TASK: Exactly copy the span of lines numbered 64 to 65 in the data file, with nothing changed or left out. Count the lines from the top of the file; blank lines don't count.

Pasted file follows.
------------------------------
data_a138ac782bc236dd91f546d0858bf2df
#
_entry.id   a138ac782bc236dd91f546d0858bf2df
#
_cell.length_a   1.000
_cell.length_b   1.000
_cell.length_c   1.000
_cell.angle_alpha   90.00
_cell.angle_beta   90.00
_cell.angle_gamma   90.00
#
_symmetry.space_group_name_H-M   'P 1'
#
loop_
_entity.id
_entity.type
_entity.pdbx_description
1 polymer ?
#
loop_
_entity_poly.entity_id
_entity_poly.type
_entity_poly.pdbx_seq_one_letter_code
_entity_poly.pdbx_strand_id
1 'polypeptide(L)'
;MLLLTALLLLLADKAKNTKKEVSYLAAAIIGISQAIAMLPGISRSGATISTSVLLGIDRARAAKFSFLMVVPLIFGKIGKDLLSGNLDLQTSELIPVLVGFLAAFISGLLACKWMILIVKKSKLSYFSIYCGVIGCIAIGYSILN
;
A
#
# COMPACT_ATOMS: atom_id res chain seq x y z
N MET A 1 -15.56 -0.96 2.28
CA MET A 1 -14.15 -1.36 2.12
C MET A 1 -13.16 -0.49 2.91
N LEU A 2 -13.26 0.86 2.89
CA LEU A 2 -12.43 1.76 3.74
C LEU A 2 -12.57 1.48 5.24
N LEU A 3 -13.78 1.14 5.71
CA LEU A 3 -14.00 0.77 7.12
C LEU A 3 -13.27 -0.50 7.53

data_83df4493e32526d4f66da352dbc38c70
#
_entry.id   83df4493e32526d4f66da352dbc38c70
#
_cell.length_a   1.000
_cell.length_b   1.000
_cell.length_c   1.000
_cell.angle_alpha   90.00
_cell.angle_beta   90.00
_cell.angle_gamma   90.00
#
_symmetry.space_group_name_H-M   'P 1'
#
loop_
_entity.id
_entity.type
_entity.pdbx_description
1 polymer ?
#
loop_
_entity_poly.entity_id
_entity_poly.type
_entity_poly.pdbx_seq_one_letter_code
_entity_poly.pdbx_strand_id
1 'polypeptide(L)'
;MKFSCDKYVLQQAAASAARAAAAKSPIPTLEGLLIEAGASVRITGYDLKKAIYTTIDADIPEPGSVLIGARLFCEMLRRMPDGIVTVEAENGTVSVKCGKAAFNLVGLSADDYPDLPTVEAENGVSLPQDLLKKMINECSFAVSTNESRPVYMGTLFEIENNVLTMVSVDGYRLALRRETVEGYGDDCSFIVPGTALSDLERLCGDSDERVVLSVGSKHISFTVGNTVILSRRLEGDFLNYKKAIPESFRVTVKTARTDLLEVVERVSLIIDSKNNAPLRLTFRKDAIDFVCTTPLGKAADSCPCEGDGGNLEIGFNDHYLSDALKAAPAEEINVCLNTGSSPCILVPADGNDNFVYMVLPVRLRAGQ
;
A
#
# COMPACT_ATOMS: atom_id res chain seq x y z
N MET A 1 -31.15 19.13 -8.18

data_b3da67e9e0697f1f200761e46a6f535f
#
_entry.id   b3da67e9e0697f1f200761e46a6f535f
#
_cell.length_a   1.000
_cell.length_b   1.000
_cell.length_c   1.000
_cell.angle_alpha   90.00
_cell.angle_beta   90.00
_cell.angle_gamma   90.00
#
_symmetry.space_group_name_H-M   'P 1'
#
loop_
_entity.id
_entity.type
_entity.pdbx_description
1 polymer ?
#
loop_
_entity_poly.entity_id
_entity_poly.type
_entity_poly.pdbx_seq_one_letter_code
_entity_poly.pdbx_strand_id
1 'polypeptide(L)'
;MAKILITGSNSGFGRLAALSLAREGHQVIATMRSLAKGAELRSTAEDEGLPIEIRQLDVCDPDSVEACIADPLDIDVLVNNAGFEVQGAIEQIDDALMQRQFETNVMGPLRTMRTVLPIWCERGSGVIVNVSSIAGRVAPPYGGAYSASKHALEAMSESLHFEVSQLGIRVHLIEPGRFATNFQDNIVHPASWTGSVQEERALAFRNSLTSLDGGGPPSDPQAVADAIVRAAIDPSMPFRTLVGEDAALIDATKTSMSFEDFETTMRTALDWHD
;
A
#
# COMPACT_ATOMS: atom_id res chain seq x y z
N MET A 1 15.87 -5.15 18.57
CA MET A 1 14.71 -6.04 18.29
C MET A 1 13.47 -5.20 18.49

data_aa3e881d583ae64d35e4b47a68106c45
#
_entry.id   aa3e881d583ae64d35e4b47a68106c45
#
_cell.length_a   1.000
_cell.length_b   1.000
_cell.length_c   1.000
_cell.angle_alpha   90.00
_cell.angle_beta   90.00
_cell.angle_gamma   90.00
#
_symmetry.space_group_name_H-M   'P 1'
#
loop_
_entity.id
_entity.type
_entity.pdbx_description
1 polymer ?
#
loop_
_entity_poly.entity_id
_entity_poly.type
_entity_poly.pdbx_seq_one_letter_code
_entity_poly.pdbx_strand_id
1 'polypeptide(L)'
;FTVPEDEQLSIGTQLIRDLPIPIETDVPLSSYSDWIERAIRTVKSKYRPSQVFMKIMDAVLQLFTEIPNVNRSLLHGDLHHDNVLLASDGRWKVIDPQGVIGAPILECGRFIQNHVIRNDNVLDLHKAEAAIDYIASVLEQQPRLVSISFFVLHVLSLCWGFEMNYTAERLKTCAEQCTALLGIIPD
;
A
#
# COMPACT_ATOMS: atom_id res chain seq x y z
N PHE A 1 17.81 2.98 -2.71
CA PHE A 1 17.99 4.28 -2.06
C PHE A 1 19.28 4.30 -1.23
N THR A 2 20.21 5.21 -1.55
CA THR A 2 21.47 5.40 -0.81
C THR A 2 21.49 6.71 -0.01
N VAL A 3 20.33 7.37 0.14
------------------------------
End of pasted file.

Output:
1 'polypeptide(L)'
;MKFSCDKYVLQQAAASAARAAAAKSPIPTLEGLLIEAGASVRITGYDLKKAIYTTIDADIPEPGSVLIGARLFCEMLRRMPDGIVTVEAENGTVSVKCGKAAFNLVGLSADDYPDLPTVEAENGVSLPQDLLKKMINECSFAVSTNESRPVYMGTLFEIENNVLTMVSVDGYRLALRRETVEGYGDDCSFIVPGTALSDLERLCGDSDERVVLSVGSKHISFTVGNTVILSRRLEGDFLNYKKAIPESFRVTVKTARTDLLEVVERVSLIIDSKNNAPLRLTFRKDAIDFVCTTPLGKAADSCPCEGDGGNLEIGFNDHYLSDALKAAPAEEINVCLNTGSSPCILVPADGNDNFVYMVLPVRLRAGQ